Fourth, you can go to a communal pool (dazhongchi 大眾池). This is my favorite. These pools are single sex and everyone soaks in the spring completely naked. While these are very popular in the hot springs around Taipei, people in the other parts of Taiwan seem to be more bashful about being naked with strangers, so there aren't many communal naked pools in other parts of the island. Communal pools usually don't provide towels, so you sould bring a little towel with you (Taiwanese just bring a little hand towel - it doensn't have to be very big.) You can buy little towels in most of the convenience stores in Jiaoxi. Don't feel shy if you aren't a gorgeous physical specimen. Most of the guys in the men's pool have beer bellies, and I'm sure the women's side isn't any better.

If you are bathing with strangers in a hot spring, particularly a communal naked pool, it is very important to observe proper hot spring etiquette.

The most important thing is - wash yourself thoroughly before you get in the hot spring!!! I can't emphasize enough how important this is. Not washing yourself off before getting in a hot spring is probably the biggest faux pas you can commit while visiting Taiwan - Taiwanese would find this utterly appalling. In Western culture, this would be akin to deliberately vomiting on someone's living room sofa.

When you enter a communal hot spring, there will be a row of low faucets and low stools near the entrance. After you take off your clothes and put them away, you should sit on a stool and wash yourself thoroughly. And I mean very thoroughly - sometimes people sit there for an incredibly long time scrubbing every single crevice and pore. So if anyone is watching, you should make a big show about how carefully you're cleaning yourself, and take your time.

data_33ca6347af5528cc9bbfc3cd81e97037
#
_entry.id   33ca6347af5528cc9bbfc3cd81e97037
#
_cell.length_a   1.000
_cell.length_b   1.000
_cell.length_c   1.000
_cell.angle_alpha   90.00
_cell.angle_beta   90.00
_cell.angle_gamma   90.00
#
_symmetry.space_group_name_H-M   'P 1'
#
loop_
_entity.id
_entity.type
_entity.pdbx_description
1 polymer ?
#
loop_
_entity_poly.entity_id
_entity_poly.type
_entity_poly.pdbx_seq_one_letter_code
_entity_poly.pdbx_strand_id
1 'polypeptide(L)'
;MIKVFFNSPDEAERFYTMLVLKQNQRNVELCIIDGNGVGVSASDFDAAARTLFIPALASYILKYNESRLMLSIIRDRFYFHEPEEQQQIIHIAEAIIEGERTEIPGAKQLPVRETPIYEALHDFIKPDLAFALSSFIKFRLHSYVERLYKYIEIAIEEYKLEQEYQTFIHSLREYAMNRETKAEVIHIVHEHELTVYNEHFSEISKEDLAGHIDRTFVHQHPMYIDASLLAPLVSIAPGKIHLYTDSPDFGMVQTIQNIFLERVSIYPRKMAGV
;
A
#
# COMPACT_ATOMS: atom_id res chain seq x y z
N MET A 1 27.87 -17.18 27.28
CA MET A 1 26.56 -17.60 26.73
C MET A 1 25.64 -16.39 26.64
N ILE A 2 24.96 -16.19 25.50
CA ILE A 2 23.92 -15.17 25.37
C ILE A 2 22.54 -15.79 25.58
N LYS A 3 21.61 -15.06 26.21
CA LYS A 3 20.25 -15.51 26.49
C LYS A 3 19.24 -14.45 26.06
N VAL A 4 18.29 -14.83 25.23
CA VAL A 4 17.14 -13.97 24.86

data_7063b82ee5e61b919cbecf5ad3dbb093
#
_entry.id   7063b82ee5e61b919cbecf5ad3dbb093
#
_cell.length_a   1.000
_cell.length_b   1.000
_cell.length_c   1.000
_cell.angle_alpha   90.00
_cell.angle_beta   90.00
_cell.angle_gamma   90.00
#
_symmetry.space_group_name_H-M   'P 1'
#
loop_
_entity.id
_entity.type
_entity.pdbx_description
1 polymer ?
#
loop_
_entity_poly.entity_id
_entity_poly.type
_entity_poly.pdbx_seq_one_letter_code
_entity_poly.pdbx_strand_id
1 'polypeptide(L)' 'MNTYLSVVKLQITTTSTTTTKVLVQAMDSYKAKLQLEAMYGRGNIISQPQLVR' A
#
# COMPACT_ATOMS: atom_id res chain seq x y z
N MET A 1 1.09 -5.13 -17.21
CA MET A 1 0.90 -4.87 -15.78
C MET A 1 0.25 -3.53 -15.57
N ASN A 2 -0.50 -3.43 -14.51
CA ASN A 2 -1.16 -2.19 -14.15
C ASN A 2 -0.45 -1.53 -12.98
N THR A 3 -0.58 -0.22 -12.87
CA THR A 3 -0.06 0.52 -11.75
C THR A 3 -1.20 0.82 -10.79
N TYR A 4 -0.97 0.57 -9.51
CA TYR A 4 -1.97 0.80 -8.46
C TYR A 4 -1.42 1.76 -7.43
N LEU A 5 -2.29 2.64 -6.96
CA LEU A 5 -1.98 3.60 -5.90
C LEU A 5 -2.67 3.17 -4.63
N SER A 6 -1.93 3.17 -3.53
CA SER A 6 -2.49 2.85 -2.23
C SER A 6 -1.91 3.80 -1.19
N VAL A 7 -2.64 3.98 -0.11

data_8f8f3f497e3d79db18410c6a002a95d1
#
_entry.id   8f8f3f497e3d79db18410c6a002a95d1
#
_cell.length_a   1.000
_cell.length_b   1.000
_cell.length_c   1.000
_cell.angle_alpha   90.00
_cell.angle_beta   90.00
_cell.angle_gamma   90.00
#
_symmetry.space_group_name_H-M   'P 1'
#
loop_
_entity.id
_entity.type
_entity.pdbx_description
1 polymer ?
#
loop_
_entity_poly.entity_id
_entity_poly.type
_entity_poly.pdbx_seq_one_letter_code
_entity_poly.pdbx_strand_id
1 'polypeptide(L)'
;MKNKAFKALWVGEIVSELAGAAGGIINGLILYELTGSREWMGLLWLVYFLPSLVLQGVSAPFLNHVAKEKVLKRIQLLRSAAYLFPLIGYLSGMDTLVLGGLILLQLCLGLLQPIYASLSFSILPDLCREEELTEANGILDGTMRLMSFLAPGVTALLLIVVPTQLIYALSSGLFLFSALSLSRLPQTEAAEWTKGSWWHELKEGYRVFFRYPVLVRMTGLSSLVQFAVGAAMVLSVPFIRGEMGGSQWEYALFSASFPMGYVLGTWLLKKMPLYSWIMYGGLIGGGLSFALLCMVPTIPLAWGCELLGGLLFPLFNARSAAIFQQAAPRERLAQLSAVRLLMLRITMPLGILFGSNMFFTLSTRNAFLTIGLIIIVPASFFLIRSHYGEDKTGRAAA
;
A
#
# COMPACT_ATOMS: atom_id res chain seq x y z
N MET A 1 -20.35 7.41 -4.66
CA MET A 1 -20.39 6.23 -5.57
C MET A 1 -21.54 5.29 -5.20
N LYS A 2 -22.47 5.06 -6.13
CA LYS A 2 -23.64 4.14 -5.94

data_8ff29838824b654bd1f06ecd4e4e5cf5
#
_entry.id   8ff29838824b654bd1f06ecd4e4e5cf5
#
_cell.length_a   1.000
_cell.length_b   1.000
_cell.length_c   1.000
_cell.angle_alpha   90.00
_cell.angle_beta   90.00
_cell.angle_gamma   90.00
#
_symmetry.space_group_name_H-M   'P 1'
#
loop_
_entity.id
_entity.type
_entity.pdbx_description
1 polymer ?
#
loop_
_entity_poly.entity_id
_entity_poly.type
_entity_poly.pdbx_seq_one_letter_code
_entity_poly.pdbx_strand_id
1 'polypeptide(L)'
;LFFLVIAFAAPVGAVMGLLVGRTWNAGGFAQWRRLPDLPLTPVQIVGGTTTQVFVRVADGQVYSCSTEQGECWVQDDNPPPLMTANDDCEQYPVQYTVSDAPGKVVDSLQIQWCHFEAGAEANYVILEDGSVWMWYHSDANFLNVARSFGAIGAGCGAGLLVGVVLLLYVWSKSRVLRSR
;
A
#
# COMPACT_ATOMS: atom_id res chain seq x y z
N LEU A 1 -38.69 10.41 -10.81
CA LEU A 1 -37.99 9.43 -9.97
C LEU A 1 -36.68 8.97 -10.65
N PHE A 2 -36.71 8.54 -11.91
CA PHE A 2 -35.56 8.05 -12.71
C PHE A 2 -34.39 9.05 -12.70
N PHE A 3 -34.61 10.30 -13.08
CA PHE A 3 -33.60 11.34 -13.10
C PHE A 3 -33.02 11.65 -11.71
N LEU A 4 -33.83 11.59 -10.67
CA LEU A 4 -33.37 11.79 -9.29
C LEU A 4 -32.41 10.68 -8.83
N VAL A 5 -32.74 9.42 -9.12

This isn't just an arbitrary taboo. Hot springs aren't chlorinated. Since the water temperature is so high, bacteria can breed very quickly if the water is contaminated. So everyone has to cooperate to keep the water clean and safe.

There are a few other rules to consider:

Take off your shoes as soon as you enter the hot spring. There will be a cabinet or shelf for shoes as you enter.

Don't ever get soap or shampoo near the hot spring pool.

While you wear a swimsuit in a spa, don't ever wear a swimsuit in a communal naked pool. People consider any sort of cloth to be full of germs which will contaminate the hot spring.

Don't get a towel near the pool - Taiwanese suspect towels of being germ magnets. Just leave your towel with your clothes.

You should bring a bottle of water or tea. Sitting in the hot water will make you extremely thirsty. (For some reason it also increases the appetite).

If you ever take a hot spring bath in a closed room that doesn't have climate control, be sure to open a window. Hot spring water sometimes contains small amounts of poison gas. If you're in a communal spring - don't worry - the management has already taken care of that problem.

Don't soak in a hot spring if you're drunk or have heart problems.


  1. i'd like to know how to get there specifically. the travel guides i've read so far only suggest me to take a train and there's no further instructions.

  2. just bring enuff $$$ and take a cab, you dumb fxxk!!

  3. It's not really true what was said about washing. I've entered the change room at the same time as another man, both undressed at the same time, and both showered next to each other just to see him splash a little water on his body then jump into the hot springs. I thought it was disgusting so I paid attention to others, and it's basically the same thing; nobody really cleans themselves thoroughly. This author may be confused with hot springs in Japan.

    1. Maybe for the male section?
      I see the ladies cleaning thoroughly before heading to the hot spring pool.